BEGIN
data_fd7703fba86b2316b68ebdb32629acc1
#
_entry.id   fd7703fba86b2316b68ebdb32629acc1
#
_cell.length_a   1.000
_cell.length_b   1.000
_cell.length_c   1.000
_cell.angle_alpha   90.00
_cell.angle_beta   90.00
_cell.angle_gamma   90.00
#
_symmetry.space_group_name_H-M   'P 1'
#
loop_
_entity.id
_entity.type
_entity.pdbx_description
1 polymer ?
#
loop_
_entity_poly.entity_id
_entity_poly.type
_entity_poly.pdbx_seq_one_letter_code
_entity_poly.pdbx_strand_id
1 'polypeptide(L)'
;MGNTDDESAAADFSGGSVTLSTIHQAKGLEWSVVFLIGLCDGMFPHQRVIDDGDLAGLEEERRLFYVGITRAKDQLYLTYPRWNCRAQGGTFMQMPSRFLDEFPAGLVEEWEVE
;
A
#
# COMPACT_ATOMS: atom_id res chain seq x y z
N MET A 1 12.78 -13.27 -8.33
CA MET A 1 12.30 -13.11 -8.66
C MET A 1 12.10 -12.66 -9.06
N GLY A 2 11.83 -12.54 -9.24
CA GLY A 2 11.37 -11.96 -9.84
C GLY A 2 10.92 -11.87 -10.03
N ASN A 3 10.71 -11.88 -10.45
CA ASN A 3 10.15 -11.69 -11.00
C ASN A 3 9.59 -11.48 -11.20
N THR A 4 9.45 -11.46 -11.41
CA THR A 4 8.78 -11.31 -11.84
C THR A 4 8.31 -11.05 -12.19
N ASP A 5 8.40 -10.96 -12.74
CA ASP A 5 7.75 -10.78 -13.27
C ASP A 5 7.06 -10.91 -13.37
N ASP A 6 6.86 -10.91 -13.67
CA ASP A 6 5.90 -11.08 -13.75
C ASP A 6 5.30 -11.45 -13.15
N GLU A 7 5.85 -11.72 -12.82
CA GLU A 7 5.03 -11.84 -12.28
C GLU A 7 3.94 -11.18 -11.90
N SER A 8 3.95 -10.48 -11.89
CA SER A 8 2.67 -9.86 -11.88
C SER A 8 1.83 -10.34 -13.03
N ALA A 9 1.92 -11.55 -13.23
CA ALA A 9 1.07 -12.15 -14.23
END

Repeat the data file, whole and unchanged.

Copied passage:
data_fd7703fba86b2316b68ebdb32629acc1
#
_entry.id   fd7703fba86b2316b68ebdb32629acc1
#
_cell.length_a   1.000
_cell.length_b   1.000
_cell.length_c   1.000
_cell.angle_alpha   90.00
_cell.angle_beta   90.00
_cell.angle_gamma   90.00
#
_symmetry.space_group_name_H-M   'P 1'
#
loop_
_entity.id
_entity.type
_entity.pdbx_description
1 polymer ?
#
loop_
_entity_poly.entity_id
_entity_poly.type
_entity_poly.pdbx_seq_one_letter_code
_entity_poly.pdbx_strand_id
1 'polypeptide(L)'
;MGNTDDESAAADFSGGSVTLSTIHQAKGLEWSVVFLIGLCDGMFPHQRVIDDGDLAGLEEERRLFYVGITRAKDQLYLTYPRWNCRAQGGTFMQMPSRFLDEFPAGLVEEWEVE
;
A
#
# COMPACT_ATOMS: atom_id res chain seq x y z
N MET A 1 12.78 -13.27 -8.33
CA MET A 1 12.30 -13.11 -8.66
C MET A 1 12.10 -12.66 -9.06
N GLY A 2 11.83 -12.54 -9.24
CA GLY A 2 11.37 -11.96 -9.84
C GLY A 2 10.92 -11.87 -10.03
N ASN A 3 10.71 -11.88 -10.45
CA ASN A 3 10.15 -11.69 -11.00
C ASN A 3 9.59 -11.48 -11.20
N THR A 4 9.45 -11.46 -11.41
CA THR A 4 8.78 -11.31 -11.84
C THR A 4 8.31 -11.05 -12.19
N ASP A 5 8.40 -10.96 -12.74
CA ASP A 5 7.75 -10.78 -13.27
C ASP A 5 7.06 -10.91 -13.37
N ASP A 6 6.86 -10.91 -13.67
CA ASP A 6 5.90 -11.08 -13.75
C ASP A 6 5.30 -11.45 -13.15
N GLU A 7 5.85 -11.72 -12.82
CA GLU A 7 5.03 -11.84 -12.28
C GLU A 7 3.94 -11.18 -11.90
N SER A 8 3.95 -10.48 -11.89
CA SER A 8 2.67 -9.86 -11.88
C SER A 8 1.83 -10.34 -13.03
N ALA A 9 1.92 -11.55 -13.23
CA ALA A 9 1.07 -12.15 -14.23